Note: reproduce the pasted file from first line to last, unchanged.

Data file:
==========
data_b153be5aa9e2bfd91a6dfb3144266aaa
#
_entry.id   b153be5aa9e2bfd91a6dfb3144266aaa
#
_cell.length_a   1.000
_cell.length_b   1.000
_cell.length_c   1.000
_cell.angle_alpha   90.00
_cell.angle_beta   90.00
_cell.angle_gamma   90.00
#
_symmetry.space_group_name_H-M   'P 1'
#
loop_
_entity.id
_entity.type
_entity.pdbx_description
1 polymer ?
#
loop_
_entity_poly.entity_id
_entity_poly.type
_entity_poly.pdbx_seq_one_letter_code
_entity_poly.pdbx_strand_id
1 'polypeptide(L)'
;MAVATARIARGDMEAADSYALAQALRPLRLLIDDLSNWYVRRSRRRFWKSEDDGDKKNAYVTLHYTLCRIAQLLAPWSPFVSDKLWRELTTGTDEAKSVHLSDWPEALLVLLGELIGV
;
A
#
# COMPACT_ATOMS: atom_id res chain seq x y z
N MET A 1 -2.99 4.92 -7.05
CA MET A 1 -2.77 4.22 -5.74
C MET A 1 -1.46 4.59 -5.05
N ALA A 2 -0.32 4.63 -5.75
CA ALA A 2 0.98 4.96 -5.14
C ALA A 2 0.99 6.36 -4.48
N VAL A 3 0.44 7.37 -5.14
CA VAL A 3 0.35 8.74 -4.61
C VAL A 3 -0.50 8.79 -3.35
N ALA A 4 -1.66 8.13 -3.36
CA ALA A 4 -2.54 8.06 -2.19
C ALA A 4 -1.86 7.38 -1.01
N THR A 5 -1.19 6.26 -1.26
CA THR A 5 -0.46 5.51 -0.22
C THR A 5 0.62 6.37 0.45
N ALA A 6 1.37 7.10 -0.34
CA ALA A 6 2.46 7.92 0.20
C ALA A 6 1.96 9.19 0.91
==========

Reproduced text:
data_b153be5aa9e2bfd91a6dfb3144266aaa
#
_entry.id   b153be5aa9e2bfd91a6dfb3144266aaa
#
_cell.length_a   1.000
_cell.length_b   1.000
_cell.length_c   1.000
_cell.angle_alpha   90.00
_cell.angle_beta   90.00
_cell.angle_gamma   90.00
#
_symmetry.space_group_name_H-M   'P 1'
#
loop_
_entity.id
_entity.type
_entity.pdbx_description
1 polymer ?
#
loop_
_entity_poly.entity_id
_entity_poly.type
_entity_poly.pdbx_seq_one_letter_code
_entity_poly.pdbx_strand_id
1 'polypeptide(L)'
;MAVATARIARGDMEAADSYALAQALRPLRLLIDDLSNWYVRRSRRRFWKSEDDGDKKNAYVTLHYTLCRIAQLLAPWSPFVSDKLWRELTTGTDEAKSVHLSDWPEALLVLLGELIGV
;
A
#
# COMPACT_ATOMS: atom_id res chain seq x y z
N MET A 1 -2.99 4.92 -7.05
CA MET A 1 -2.77 4.22 -5.74
C MET A 1 -1.46 4.59 -5.05
N ALA A 2 -0.32 4.63 -5.75
CA ALA A 2 0.98 4.96 -5.14
C ALA A 2 0.99 6.36 -4.48
N VAL A 3 0.44 7.37 -5.14
CA VAL A 3 0.35 8.74 -4.61
C VAL A 3 -0.50 8.79 -3.35
N ALA A 4 -1.66 8.13 -3.36
CA ALA A 4 -2.54 8.06 -2.19
C ALA A 4 -1.86 7.38 -1.01
N THR A 5 -1.19 6.26 -1.26
CA THR A 5 -0.46 5.51 -0.22
C THR A 5 0.62 6.37 0.45
N ALA A 6 1.37 7.10 -0.34
CA ALA A 6 2.46 7.92 0.20
C ALA A 6 1.96 9.19 0.91